Tennis star Naomi Osaka arrived at the 2021 Met Gala in a stunning Louis Vuitton gown that pays homage to both her Haitian and Japanese cultures.
Naomi Osaka’s outfit at this year’s Met Gala is a game, set, and match. The tennis star, 23, arrived at the Metropolitan Museum of Art in New York City on Monday, Sept. 13 in an extravagant Louis Vuitton gown. With a theme that pays homage to American fashion this year, Naomi stunned in the ensemble with swirls of blue, purple, and red that pulls from both her Haitian and Japanese cultures.
The celebrated tennis star joins Timothée Chalamet, Billie Eilish, and Amanda Gorman as co-chair of this year’s gala, while Tom Ford, Adam Mosseri, and Anna Wintour serve as honorary chairs of fashion’s buzziest and most exclusive soirée. This time around, the exhibition will be broken into two parts.
Part one, entitled “In America: A Lexicon of Fashion,” will be on view on September 18 and “establish a modern vocabulary of fashion in the United States,” per the press release, and showcase works by a diverse group of designers. It will explore “belonging, comfort, delight, exuberance, fear, sentimentality, and well-being.”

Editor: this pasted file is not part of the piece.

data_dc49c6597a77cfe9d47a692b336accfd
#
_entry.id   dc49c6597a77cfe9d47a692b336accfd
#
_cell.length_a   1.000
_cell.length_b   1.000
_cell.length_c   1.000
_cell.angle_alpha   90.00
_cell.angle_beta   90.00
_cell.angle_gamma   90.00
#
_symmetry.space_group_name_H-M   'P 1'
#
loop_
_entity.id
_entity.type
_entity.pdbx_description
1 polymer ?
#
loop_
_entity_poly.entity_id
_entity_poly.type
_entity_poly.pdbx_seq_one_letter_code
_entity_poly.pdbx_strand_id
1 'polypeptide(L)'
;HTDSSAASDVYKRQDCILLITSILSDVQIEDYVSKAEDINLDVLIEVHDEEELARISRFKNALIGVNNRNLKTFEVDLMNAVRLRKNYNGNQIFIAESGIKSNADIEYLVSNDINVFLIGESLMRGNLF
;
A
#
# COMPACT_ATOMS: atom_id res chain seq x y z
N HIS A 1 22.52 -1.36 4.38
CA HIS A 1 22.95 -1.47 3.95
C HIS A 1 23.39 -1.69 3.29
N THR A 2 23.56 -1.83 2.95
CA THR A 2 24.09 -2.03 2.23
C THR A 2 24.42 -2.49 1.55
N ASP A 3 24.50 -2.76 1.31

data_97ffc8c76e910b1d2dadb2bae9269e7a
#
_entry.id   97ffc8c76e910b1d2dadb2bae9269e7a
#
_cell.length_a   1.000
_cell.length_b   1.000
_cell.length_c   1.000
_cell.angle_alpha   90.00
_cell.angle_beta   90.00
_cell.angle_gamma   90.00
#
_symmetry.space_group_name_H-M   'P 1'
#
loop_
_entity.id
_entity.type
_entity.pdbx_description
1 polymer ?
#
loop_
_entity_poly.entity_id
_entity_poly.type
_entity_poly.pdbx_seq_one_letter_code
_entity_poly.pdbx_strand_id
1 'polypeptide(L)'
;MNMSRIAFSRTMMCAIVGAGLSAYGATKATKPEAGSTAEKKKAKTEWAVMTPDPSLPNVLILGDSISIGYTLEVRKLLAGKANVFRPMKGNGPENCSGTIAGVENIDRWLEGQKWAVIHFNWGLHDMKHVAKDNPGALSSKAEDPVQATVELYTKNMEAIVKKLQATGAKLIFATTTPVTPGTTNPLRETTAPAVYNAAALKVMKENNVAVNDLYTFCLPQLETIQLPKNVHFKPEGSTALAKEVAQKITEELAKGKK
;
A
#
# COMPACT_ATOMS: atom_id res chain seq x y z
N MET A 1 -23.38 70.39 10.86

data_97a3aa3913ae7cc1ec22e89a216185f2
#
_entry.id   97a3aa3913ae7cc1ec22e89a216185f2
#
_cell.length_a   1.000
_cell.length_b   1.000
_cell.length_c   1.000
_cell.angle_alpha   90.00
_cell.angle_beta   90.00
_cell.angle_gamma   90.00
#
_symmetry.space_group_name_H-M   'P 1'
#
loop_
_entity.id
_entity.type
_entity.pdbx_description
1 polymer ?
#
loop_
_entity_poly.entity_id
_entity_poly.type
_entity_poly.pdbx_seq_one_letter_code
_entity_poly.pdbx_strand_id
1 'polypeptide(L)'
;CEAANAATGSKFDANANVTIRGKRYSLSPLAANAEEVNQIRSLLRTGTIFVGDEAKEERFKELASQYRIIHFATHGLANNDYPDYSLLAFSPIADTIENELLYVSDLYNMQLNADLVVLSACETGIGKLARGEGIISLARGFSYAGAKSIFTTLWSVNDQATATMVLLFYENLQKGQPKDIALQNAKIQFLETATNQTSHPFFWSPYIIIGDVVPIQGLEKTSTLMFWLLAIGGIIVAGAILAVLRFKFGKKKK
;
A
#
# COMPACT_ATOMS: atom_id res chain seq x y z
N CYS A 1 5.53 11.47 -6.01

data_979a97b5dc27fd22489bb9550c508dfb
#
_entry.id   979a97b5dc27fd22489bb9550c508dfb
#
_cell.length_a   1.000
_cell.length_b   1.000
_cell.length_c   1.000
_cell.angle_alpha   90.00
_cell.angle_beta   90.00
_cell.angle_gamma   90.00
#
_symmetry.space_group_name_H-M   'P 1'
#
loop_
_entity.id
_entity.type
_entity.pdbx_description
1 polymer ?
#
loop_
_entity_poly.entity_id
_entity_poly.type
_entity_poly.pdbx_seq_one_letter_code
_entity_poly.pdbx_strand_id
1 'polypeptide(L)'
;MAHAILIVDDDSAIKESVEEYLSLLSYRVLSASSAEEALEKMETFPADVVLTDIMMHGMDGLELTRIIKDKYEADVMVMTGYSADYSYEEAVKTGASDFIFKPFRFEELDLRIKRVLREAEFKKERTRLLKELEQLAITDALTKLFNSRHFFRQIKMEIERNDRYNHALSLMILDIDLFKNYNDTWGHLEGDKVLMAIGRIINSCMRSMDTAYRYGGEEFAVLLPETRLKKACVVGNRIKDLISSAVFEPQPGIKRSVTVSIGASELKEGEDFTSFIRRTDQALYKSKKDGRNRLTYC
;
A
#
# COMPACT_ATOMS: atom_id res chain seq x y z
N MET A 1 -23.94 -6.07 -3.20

Part two, entitled “In America: An Anthology of Fashion,” will be on view in May 5, 2022 and feature “women’s and men’s historical and contemporary dress dating from the 18th century to the present,” including sportswear, “in vignettes installed in select period rooms.” It will “explore the role of dress in shaping American identity and address the complex and layered histories of the rooms.”
This year, a livestream of the event will be available exclusively on Vogue’s platforms. Singer Keke Palmer and comedian Ilana Glazer will co-host the event and offer “unprecedented access” to fashion’s biggest night as they interview A-list celebrities and designers as they arrive on the red carpet.
Andrew Bolton, the Wendy Yu Curator in Charge of The Costume Institute, emphasized the sentimentality of this year’s gala in a press release. “Over the past year, largely because of the pandemic, the connections to what we wear have become more emotional,” Andrew said. “This has meant an increased emphasis on sentiment over practicality and a heightened appreciation of the values rather than the vagaries of fashion.”